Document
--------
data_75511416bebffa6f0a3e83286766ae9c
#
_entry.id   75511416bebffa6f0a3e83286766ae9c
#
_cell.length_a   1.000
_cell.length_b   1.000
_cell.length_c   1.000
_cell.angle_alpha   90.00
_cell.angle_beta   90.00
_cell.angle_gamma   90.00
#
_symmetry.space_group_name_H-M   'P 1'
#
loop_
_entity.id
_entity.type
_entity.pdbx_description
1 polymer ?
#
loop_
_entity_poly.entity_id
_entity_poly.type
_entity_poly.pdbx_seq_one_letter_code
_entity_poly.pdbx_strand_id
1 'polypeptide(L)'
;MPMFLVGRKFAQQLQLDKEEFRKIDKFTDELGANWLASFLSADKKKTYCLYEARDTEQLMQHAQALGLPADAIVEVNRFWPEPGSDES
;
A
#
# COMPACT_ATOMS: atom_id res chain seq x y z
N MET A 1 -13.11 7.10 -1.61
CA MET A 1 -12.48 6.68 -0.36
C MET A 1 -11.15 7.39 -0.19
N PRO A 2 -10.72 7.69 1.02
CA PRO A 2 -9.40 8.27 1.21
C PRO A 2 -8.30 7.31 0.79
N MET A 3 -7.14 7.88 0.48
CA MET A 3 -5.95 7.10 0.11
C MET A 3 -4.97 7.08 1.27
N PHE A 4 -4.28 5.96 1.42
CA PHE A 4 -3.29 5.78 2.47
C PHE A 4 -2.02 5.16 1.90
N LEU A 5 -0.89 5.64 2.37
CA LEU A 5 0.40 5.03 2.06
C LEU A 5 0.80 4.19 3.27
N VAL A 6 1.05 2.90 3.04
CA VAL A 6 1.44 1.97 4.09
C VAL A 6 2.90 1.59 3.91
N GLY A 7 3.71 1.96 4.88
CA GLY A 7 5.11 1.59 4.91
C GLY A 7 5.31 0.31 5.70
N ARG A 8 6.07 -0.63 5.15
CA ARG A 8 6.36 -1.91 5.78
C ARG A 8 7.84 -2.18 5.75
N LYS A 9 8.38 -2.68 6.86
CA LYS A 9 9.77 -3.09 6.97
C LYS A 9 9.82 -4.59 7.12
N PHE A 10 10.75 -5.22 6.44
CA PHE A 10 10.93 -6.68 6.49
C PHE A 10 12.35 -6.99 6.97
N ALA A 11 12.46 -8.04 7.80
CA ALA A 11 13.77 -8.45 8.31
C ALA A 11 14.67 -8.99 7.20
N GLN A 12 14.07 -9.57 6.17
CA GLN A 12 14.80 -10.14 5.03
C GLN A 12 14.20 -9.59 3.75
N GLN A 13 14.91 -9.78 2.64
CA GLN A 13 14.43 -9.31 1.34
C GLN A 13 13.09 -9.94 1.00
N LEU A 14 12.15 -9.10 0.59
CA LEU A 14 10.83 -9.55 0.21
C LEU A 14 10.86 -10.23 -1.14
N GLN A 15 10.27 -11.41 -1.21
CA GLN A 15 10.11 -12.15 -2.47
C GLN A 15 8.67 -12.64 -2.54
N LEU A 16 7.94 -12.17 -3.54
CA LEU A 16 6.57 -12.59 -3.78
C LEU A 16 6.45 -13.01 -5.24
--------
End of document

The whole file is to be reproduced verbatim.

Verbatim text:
data_75511416bebffa6f0a3e83286766ae9c
#
_entry.id   75511416bebffa6f0a3e83286766ae9c
#
_cell.length_a   1.000
_cell.length_b   1.000
_cell.length_c   1.000
_cell.angle_alpha   90.00
_cell.angle_beta   90.00
_cell.angle_gamma   90.00
#
_symmetry.space_group_name_H-M   'P 1'
#
loop_
_entity.id
_entity.type
_entity.pdbx_description
1 polymer ?
#
loop_
_entity_poly.entity_id
_entity_poly.type
_entity_poly.pdbx_seq_one_letter_code
_entity_poly.pdbx_strand_id
1 'polypeptide(L)'
;MPMFLVGRKFAQQLQLDKEEFRKIDKFTDELGANWLASFLSADKKKTYCLYEARDTEQLMQHAQALGLPADAIVEVNRFWPEPGSDES
;
A
#
# COMPACT_ATOMS: atom_id res chain seq x y z
N MET A 1 -13.11 7.10 -1.61
CA MET A 1 -12.48 6.68 -0.36
C MET A 1 -11.15 7.39 -0.19
N PRO A 2 -10.72 7.69 1.02
CA PRO A 2 -9.40 8.27 1.21
C PRO A 2 -8.30 7.31 0.79
N MET A 3 -7.14 7.88 0.48
CA MET A 3 -5.95 7.10 0.11
C MET A 3 -4.97 7.08 1.27
N PHE A 4 -4.28 5.96 1.42
CA PHE A 4 -3.29 5.78 2.47
C PHE A 4 -2.02 5.16 1.90
N LEU A 5 -0.89 5.64 2.37
CA LEU A 5 0.40 5.03 2.06
C LEU A 5 0.80 4.19 3.27
N VAL A 6 1.05 2.90 3.04
CA VAL A 6 1.44 1.97 4.09
C VAL A 6 2.90 1.59 3.91
N GLY A 7 3.71 1.96 4.88
CA GLY A 7 5.11 1.59 4.91
C GLY A 7 5.31 0.31 5.70
N ARG A 8 6.07 -0.63 5.15
CA ARG A 8 6.36 -1.91 5.78
C ARG A 8 7.84 -2.18 5.75
N LYS A 9 8.38 -2.68 6.86
CA LYS A 9 9.77 -3.09 6.97
C LYS A 9 9.82 -4.59 7.12
N PHE A 10 10.75 -5.22 6.44
CA PHE A 10 10.93 -6.68 6.49
C PHE A 10 12.35 -6.99 6.97
N ALA A 11 12.46 -8.04 7.80
CA ALA A 11 13.77 -8.45 8.31
C ALA A 11 14.67 -8.99 7.20
N GLN A 12 14.07 -9.57 6.17
CA GLN A 12 14.80 -10.14 5.03
C GLN A 12 14.20 -9.59 3.75
N GLN A 13 14.91 -9.78 2.64
CA GLN A 13 14.43 -9.31 1.34
C GLN A 13 13.09 -9.94 1.00
N LEU A 14 12.15 -9.10 0.59
CA LEU A 14 10.83 -9.55 0.21
C LEU A 14 10.86 -10.23 -1.14
N GLN A 15 10.27 -11.41 -1.21
CA GLN A 15 10.11 -12.15 -2.47
C GLN A 15 8.67 -12.64 -2.54
N LEU A 16 7.94 -12.17 -3.54
CA LEU A 16 6.57 -12.59 -3.78
C LEU A 16 6.45 -13.01 -5.24